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I planted some dwarf Alberta spruce trees last year. They are starting to grow and fill in and I'd like to trim the lower limbs to make them look less conical and more pine tree like. When is the proper time to trim them so they won't die? How do you do it - just snip the lower limbs - or is there some other proper technique?

Thanks for any suggestions you might have!

Ed
 

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I do mine at the end of July into Aug AFTER they stop budding for the year. Once a year
 

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When you trim the spruce trees you should use a bonsai cutting tool. It cuts at the correct angle allowing the area to heal properly. Cut as close as possible to the trunk or the main limb.

George from northern Indiana
 

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Limbing up can be done just about any time. Unlike shearing or shaping the outer or top growth, you are looking to raise up the lower branches. You won't hurt your trees, but I would use a pair of sharp pruning shears.
 

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The horticulturalists pruned some in the botanic to look more like redwoods this spring. They seem to know what they're doing;)
 

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I took out about every other or third branch on mine. It made them look more like mature full sized trees for a couple years. My ex has let them grow out since and they look kind of goofy now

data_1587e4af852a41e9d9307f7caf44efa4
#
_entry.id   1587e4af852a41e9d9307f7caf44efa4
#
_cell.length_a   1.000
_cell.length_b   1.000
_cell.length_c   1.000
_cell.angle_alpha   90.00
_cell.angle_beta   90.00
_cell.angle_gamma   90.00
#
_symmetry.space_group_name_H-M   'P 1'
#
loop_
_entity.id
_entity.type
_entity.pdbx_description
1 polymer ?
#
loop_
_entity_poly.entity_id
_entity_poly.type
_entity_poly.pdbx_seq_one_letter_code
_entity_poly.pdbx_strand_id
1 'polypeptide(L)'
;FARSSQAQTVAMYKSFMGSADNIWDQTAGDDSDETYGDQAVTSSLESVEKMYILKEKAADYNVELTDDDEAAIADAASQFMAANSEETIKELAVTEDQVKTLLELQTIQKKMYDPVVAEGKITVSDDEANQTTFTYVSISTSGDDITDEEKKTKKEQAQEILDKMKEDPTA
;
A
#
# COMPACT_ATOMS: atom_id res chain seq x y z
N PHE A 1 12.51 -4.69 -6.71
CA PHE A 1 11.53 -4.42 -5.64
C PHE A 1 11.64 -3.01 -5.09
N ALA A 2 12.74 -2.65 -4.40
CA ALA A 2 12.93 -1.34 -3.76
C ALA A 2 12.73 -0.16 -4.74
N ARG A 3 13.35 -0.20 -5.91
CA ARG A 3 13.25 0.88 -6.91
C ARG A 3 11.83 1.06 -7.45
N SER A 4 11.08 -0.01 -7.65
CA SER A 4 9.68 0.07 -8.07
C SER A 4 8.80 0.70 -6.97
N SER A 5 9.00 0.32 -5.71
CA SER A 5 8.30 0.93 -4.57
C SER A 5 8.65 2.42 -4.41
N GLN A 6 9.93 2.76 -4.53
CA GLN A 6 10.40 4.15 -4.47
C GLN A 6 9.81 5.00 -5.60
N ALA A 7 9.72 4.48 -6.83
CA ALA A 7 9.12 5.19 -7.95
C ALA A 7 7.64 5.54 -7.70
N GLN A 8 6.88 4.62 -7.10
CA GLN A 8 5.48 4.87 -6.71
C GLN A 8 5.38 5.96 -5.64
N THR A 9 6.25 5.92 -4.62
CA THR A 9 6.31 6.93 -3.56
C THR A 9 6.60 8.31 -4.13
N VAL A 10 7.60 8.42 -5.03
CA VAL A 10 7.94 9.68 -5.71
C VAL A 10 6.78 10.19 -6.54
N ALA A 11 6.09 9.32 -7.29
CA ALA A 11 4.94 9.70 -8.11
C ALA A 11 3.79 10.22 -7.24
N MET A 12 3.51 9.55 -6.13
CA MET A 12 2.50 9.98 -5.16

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Don't forget to save the cuttings to use as starters for new trees.

Just remove the bottom two or three branches from the new cutting, then crush the bottom of the new trunk with pliers, dip the crushed end in vitamin B root growth encourager, and stick it in potting soil.

You might cover the new tree with plastic, keeping it out of direct sun so it won't burn. The plastic will keep the humidity up, encouraging your new tree.

After 10 - 14 days, you should have new roots growing from where the buds of the branches you cut off are. You can test for this by gently pulling on the new tree. If it resists being pulled out of the soil, you have new root growth, and a new tree.

From there, you just need to encourage root growth for the next few months, and then plant in the fall, 6 weeks before first frost, so the tree can become accustomed to its new home.
 
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